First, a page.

U.S. soldiers put up concertina wire along the Gateway International Bridge in Brownsville, Tex., in November. (Alexandra Minor/AFP/Getty Images)

About 3,500 additional U.S. troops will deploy to the southern border, the chairman of the House Armed Services Committee said Thursday, criticizing the Pentagon for not revealing the number a day earlier under questioning at a committee hearing.

Rep. Adam Smith (D.-Wash.), the committee chairman, said he was “deeply troubled” that John Rood, the undersecretary of defense, and Vice Adm. Michael Gilday, the director of operations for the Pentagon’s Joint Staff, did not disclose the increase in U.S. troops, “even though we asked them multiple times during a two-and-a-half-hour hearing what would happen next at the border.”

“They never mentioned it, despite the fact that the Secretary of Defense was revealing an increase in personnel that same day,” Smith said in a statement, referring to acting Pentagon chief Patrick M. Shanahan. “This was at best an error in judgment, and at worst flat-out dishonesty.”

Smith, in a letter to Shanahan also released Thursday, said the Defense Department “balked” when given an opportunity to testify about the border mission. It marks a shot across the bow that Democrats will be pressing the Pentagon for more information now that they control the House.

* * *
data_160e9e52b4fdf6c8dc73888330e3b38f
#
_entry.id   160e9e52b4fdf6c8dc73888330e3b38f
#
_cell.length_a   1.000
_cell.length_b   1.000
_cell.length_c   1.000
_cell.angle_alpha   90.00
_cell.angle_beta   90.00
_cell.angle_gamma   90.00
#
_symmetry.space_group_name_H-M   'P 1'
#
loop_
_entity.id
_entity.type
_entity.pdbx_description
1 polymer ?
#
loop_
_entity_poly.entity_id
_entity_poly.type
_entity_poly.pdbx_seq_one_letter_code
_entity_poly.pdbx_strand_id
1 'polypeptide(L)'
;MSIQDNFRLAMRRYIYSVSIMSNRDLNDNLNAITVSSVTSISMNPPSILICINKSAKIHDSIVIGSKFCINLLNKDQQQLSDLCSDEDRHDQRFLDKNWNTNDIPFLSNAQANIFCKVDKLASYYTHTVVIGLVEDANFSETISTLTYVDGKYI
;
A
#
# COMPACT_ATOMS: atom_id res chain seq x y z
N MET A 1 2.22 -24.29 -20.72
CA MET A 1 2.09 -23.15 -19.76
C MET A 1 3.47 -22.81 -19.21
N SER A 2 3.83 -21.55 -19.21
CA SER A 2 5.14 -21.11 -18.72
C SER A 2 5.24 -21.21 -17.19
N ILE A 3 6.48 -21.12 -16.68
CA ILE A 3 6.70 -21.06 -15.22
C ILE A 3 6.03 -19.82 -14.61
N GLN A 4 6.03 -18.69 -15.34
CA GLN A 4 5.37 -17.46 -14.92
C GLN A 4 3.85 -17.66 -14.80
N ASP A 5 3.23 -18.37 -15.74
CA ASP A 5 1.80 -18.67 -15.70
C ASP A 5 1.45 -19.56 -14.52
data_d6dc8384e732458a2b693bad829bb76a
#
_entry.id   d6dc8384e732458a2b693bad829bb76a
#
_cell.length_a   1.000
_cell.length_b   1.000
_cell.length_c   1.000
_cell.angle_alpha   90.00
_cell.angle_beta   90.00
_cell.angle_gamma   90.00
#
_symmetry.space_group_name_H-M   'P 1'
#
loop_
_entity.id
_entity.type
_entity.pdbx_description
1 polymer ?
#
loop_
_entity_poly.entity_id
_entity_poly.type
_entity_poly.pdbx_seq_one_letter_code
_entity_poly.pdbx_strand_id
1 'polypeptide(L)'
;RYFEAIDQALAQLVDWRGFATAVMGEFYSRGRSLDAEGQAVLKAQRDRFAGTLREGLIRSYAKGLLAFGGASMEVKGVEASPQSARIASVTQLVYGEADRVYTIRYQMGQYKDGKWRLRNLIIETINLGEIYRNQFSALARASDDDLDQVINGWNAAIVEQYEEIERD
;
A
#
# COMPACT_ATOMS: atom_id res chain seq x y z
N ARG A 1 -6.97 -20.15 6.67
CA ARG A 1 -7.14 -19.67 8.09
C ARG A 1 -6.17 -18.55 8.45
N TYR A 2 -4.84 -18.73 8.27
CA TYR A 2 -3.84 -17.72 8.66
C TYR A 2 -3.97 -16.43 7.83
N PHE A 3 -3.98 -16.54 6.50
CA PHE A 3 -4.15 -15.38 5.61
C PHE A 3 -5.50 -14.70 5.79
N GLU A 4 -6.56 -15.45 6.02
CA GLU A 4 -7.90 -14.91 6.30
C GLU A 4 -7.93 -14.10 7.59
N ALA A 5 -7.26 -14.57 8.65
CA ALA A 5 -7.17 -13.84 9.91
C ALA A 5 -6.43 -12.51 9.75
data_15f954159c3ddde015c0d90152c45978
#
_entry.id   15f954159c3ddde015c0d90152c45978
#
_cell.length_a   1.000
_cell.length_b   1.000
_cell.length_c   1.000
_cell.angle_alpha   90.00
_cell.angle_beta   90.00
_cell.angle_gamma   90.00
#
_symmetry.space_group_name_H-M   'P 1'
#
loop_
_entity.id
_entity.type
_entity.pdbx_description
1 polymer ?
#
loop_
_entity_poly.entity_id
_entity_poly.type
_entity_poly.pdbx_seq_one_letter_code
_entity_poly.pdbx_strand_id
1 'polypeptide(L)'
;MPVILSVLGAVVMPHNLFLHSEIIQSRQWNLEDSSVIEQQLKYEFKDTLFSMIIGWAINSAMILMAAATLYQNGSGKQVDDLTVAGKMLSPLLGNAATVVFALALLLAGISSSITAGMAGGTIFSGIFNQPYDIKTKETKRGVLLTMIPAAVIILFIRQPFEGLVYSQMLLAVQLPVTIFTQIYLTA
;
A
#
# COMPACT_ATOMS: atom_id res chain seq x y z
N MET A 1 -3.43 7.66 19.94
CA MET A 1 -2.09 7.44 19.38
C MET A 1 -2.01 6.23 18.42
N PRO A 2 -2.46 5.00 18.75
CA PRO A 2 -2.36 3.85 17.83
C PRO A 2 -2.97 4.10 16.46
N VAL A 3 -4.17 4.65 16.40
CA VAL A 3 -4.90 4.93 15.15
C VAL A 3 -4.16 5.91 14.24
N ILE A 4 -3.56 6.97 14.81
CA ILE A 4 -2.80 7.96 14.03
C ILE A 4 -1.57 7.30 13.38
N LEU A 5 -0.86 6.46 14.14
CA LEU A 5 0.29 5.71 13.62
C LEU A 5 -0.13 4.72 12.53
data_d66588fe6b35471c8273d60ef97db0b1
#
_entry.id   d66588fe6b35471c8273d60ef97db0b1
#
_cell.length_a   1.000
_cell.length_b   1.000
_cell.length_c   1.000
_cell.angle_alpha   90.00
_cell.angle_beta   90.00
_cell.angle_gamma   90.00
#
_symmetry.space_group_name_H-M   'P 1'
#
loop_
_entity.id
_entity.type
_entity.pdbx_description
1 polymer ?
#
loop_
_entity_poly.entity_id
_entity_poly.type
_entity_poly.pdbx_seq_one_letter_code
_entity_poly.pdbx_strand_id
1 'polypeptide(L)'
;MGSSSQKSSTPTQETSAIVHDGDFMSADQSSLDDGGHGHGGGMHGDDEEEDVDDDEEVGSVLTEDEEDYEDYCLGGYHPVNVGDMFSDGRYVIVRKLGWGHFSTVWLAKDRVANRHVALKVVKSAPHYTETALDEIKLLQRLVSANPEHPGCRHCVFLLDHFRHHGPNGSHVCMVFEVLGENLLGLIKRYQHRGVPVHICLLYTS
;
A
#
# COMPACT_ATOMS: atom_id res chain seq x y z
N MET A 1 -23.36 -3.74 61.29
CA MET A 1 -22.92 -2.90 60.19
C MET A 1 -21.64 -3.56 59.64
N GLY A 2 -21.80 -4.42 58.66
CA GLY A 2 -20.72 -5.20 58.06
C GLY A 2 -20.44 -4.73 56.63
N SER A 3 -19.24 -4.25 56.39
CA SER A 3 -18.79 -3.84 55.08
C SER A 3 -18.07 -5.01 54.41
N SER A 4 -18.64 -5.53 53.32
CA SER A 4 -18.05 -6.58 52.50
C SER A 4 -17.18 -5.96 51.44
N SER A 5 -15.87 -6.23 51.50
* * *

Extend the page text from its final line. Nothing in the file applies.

“In my opening statement before yesterday’s hearing, I said one of the goals of the hearing was to ‘set the factual record straight about the Department’s support on the southern border,” Smith said in the letter. “We did not achieve that goal with the testimony provided by Secretary Rood.”

During the hearing, Smith did not specifically ask how many additional troops were going to the border, though he requested an update on what would be occurring.

Spokesmen for Rood and Shanahan could not immediately be reached for comment on Thursday.

A U.S. defense official, speaking on the condition of anonymity because of the sensitivity of the issue, said the number Smith announced in his statement on Thursday is roughly accurate and has been discussed internally at the Pentagon for several days.

The committee hearing was held Wednesday morning just after Shanahan held his first news conference with Pentagon reporters. Shanahan said then “several thousand” additional U.S. troops would deploy to the border, supplementing about 2,300 already there. However, Shanahan did not provide a specific number.

An additional 3,500 active-duty U.S. troops will put about 5,800 on the southern border, just short of the 5,900 the Pentagon had there in November. Those service members were dispatched in response to a request from the Trump administration as thousands of migrants traveling from Central America made their way north through Mexico.

The deployment, announced just before the midterm elections, was decried as a political stunt by Democrats and some retired generals, a claim the Pentagon denied. Many of the migrants said they wanted to legally apply for asylum in the United States at a port of entry.

Trump has continued to highlight the involvement of the U.S. military on the border as he presses to meet a campaign promise to build a border wall.

“More troops being sent to the Southern Border to stop the attempted Invasion of Illegals, through large Caravans, into our Country,” Trump tweeted Thursday. “We have stopped the previous Caravans, and we will stop these also. With a Wall it would be soooo much easier and less expensive. Being Built!”